And who were these servants sent by God? They were his prophets, seen throughout the Old Testament calling God’s people to turn to him. So in the book Amos, for example, it states how “Surely the Sovereign Lord does nothing without revealing his plan to his servants the prophets”[8] and Jeremiah similarly speaks of God’s servants being his prophets.[9] Yet Scripture records how time and again these servants, God’s prophets, were abused and rejected by Israel even as the servants in the parable are abused and rejected by the tenants.

Last but not least, and easiest for us to see, the landowner sending his son to the tenants is a clear parallel of God sending his Son, Jesus the Messiah, to both the nation of Israel and to the Gentiles—that is, to those who would one day be blessed by and grafted into the family of Israel. In referencing Psalm 118 Jesus has applied the cornerstone rejected by the builders, by Israel, to himself. And we know that Jesus the cornerstone rejected by Israel became the cornerstone of his church. As Paul states in Ephesians, “19 Consequently, you are no longer foreigners and strangers, but fellow citizens with God’s people and also members of his household, 20 built on the foundation of the apostles and prophets, with Christ Jesus himself as the chief cornerstone.”[10]

This is how Peter similarly understood the application of the cornerstone mentioned in this psalm. So we find, for example, in the book of Acts, that after Peter healed “a man who was lame from birth,”[11] he used this healing as an opportunity to bear witness to his fellow Israelites about how Jesus fulfilled all that the prophets had spoken about the Messiah that God would send them. And after Peter finished telling them about Jesus the religious leaders—this time it was the Sadducees who didn’t believe in the resurrection of the dead—“were greatly disturbed because the apostles were teaching the people, proclaiming in Jesus the resurrection of the dead” and so they put Peter and John in jail. And yet, “many who heard the message believed; so the number of men who believed grew to about five thousand.”[12] When the next day Peter and John were brought before “the elders and the teachers of the law…in Jerusalem,” to question them concerning “By what power or what name [they had done] this,”[13] we read the following:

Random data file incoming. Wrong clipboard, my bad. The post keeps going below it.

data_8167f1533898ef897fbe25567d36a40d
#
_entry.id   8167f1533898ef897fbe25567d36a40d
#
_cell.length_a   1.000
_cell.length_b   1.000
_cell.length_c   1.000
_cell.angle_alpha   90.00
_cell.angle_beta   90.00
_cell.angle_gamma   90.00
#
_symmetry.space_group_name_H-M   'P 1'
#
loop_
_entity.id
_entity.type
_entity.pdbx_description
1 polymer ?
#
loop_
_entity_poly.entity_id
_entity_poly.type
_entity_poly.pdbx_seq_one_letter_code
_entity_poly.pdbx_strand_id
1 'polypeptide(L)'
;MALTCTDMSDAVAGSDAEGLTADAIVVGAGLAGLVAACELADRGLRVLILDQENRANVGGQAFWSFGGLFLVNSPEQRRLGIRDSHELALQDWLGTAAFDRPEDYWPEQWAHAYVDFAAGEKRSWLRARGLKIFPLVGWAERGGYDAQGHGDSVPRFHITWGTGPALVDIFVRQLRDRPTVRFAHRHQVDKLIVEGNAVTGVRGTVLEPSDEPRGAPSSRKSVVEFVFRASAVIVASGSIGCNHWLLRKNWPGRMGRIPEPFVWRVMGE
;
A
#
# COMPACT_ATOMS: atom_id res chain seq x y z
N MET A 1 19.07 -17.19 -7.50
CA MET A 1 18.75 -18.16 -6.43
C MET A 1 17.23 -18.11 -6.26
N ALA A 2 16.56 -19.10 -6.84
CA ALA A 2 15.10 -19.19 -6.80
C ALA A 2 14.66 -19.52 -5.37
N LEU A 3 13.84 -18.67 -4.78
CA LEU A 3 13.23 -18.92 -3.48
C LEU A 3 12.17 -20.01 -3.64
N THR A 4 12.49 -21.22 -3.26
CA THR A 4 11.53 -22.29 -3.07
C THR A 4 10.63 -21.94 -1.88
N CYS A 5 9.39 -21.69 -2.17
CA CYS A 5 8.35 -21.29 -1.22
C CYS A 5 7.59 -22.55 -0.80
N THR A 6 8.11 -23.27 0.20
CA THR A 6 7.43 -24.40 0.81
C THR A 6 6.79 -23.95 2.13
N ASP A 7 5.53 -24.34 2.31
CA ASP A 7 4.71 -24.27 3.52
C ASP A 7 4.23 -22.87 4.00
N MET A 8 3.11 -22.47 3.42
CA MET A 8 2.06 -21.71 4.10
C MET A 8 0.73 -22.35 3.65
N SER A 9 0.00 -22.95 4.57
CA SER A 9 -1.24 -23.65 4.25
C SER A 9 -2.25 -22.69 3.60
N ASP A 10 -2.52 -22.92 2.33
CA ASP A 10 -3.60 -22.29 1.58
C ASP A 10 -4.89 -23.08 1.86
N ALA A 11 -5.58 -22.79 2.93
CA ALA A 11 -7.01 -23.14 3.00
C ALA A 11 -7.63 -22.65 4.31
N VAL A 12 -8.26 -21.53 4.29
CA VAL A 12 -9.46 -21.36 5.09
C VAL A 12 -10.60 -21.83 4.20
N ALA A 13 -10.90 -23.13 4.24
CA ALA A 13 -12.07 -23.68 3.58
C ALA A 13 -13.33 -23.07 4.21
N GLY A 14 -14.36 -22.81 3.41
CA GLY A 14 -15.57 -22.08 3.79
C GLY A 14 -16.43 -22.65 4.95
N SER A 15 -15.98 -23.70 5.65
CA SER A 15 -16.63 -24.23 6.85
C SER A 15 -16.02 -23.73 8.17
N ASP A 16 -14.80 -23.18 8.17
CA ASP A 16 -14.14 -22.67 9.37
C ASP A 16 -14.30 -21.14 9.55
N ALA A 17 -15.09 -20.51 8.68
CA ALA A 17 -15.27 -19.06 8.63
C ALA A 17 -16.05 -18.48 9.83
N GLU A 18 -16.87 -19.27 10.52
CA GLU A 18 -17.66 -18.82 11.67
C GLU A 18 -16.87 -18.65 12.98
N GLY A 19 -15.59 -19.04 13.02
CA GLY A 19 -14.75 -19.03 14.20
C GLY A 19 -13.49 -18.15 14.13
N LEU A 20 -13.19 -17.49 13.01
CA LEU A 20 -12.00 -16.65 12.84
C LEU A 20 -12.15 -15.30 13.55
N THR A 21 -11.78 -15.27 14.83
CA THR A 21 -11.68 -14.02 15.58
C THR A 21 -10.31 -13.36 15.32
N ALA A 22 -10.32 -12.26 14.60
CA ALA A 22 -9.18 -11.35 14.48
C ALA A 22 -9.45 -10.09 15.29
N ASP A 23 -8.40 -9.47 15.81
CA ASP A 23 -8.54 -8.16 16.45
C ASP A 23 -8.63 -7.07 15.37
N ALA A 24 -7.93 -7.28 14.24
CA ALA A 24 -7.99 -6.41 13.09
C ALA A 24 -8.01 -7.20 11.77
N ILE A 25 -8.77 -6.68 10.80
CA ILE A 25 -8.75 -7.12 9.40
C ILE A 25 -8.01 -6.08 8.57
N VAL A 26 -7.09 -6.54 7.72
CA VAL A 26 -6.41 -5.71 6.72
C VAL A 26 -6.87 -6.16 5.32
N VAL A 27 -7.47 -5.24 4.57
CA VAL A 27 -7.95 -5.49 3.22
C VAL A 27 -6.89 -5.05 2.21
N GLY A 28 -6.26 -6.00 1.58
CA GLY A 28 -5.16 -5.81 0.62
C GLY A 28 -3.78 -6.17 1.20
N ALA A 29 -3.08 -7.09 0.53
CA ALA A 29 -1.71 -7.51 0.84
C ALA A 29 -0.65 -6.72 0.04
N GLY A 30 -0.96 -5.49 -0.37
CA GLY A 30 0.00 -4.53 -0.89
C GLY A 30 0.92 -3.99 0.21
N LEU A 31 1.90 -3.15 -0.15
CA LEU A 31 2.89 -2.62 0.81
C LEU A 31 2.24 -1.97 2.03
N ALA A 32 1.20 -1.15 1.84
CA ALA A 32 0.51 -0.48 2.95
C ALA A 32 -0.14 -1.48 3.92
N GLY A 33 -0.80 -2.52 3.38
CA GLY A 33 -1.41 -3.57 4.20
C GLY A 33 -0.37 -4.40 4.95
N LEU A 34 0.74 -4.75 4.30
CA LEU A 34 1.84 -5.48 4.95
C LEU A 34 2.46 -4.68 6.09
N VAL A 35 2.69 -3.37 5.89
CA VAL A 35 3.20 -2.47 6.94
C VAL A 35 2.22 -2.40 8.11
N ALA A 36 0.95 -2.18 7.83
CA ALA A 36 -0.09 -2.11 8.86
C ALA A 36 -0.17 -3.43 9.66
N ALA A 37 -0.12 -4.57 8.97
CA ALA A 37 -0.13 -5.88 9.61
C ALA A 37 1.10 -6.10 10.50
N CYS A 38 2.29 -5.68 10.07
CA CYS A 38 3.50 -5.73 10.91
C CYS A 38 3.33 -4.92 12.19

Then Peter, filled with the Holy Spirit, said to them: “Rulers and elders of the people! If we are being called to account today for an act of kindness shown to a man who was lame and are being asked how he was healed, 10 then know this, you and all the people of Israel: It is by the name of Jesus Christ of Nazareth, whom you crucified but whom God raised from the dead, that this man stands before you healed. 11 Jesus is

‘the stone you builders rejected, which has become the cornerstone.’ 12 Salvation is found in no one else, for there is no other name under heaven given to mankind by which we must be saved.”